EppsNet Archive: Robert Pirsig

You Don’t Count, You’re Not on TV

16 Feb 2011 /
Zen and the Art of Motorcycle Maintenance

There’s this primary America of freeways and jet flights and TV and movie spectaculars. And people caught up in this primary America seem to go through huge portions of their lives without much consciousness of what’s immediately around them. The media have convinced them that what’s right around them is unimportant. And that’s why they’re lonely. You see it in their faces. First the little flicker of searching, and then when they look at you, you’re just a kind of an object. You don’t count. You’re not what they’re looking for. You’re not on TV.


The Serenity at the Center of It All

15 Feb 2011 /
Zen and the Art of Motorcycle Maintenance

So the thing to do when working on a motorcycle, as in any other task, is to cultivate the peace of mind which does not separate one’s self from one’s surroundings. When that is done successfully then everything else follows naturally. Peace of mind produces right values, right values produce right thoughts. Right thoughts produce right actions and right actions produce work which will be a material reflection for others to see of the serenity at the center of it all.


This Instant Right Now

14 Feb 2011 /
Zen and the Art of Motorcycle Maintenance

The past cannot remember the past. The future can’t generate the future. The cutting edge of this instant right here and now is always nothing less than the totality of everything there is.


What We Are and What We Do

13 Feb 2011 /
Zen and the Art of Motorcycle Maintenance

In that strange separation of what man is from what man does we may have some clue as to what the hell has gone wrong in this twentieth century.


We’re in Such a Hurry

12 Feb 2011 /
Zen and the Art of Motorcycle Maintenance

What I would like to do is use the time that is coming now to talk about some things that have come to mind. We’re in such a hurry most of the time we never get much chance to talk. The result is a kind of endless day-to-day shallowness, a monotony that leaves a person wondering years later where all the time went and sorry that it’s all gone.


Truth Knocks

5 Feb 2011 /
Zen and the Art of Motorcycle Maintenance

The truth knocks on the door and you say, “Go away, I’m looking for the truth,” and so it goes away.


Art and Technology

4 Jan 2009 /

We have artists with no scientific knowledge and scientists with no artistic knowledge and both with no spiritual sense of gravity at all, and the result is not just bad, it is ghastly. The time for a real reunification of art and technology is really long overdue.


Zen and the Art of Motorcycle Maintenance

3 Jan 2009 /
Zen and the Art of Motorcycle Maintenance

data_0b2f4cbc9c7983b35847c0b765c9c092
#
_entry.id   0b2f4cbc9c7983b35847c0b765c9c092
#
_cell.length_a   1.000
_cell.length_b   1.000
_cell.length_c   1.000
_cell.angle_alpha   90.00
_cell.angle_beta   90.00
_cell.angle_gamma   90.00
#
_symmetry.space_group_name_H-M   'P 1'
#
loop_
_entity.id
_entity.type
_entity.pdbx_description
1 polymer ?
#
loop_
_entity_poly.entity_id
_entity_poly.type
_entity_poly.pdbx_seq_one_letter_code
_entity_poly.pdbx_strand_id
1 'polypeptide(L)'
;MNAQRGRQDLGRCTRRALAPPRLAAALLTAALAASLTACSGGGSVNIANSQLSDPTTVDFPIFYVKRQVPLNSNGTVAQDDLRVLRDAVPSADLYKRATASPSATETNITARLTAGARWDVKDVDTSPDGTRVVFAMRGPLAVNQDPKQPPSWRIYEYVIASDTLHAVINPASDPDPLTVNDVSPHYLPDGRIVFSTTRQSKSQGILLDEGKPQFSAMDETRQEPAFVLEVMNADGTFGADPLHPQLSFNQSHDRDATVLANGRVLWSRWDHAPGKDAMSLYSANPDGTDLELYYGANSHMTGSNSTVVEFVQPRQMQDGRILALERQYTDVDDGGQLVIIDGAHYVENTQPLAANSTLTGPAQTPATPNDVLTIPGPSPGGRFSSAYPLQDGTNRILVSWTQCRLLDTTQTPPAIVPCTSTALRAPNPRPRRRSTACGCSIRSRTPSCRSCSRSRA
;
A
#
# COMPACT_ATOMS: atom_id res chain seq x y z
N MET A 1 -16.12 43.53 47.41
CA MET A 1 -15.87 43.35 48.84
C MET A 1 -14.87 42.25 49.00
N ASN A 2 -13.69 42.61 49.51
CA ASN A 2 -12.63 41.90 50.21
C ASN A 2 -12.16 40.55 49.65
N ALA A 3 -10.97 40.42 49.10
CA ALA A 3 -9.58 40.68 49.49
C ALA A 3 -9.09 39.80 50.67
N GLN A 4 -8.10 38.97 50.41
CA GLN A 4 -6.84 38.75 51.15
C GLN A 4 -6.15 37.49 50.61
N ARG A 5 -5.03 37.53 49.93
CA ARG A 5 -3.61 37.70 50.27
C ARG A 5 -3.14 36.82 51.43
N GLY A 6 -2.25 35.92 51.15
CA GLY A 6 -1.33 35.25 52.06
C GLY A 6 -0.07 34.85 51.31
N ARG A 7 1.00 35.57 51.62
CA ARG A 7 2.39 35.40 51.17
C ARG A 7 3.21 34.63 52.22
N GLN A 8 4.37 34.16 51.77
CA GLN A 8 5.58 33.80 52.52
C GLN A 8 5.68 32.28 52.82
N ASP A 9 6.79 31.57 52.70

My son sees a book I’m reading lying on a table . . .

Zen and the Art of Motorcycle Maintenance,” he says. “What kind of a title is that?”

I say, “It’s hard to explain.”

“Life,” he says in a mystical voice, “is like a motorcycle. You must maintain your motorcyle.”

He makes a gong sound . . .

 

I am in an enormous vault, dead, and they are paying their last respects.

It’s kind of them to come and do this. They didn’t have to do this. I feel grateful.

Now [my son] motions for me to open the glass door of the vault. I see he wants to talk to me. He wants me to tell him, perhaps, what death is like. I feel a desire to do this, to tell him. It was so good of him to come and wave I will tell him it’s not so bad. It’s just lonely.

I reach to push the door open but a dark figure in a shadow beside the door motions for me not to touch it. A single finger is raised to lips I cannot see. The dead aren’t permitted to speak.

But they want me to talk. I’m still needed! Doesn’t he see this? There must be some kind of mistake. Doesn’t he see that they need me? I plead with the figure that I have to speak to them. It’s not finished yet. I have to tell them things. But the figure in the shadows makes no sign that he has even heard.


Footsteps

26 Dec 2008 /
Zen and the Art of Motorcycle Maintenance

He looks up the trail trying to see what’s ahead even when he knows what’s ahead because he just looked a second before. He goes too fast or too slow for the conditions and when he talks his talk is forever about somewhere else, something else. He’s here but he’s not here. He rejects the here, is unhappy with it, wants to be farther up the trail but when he gets there will be just as unhappy because then it will be “here.” What he’s looking for, what he wants, is all around him, but he doesn’t want that because it is all around him. Every step’s an effort, both physically and spiritually, because he imagines his goal to be external and distant.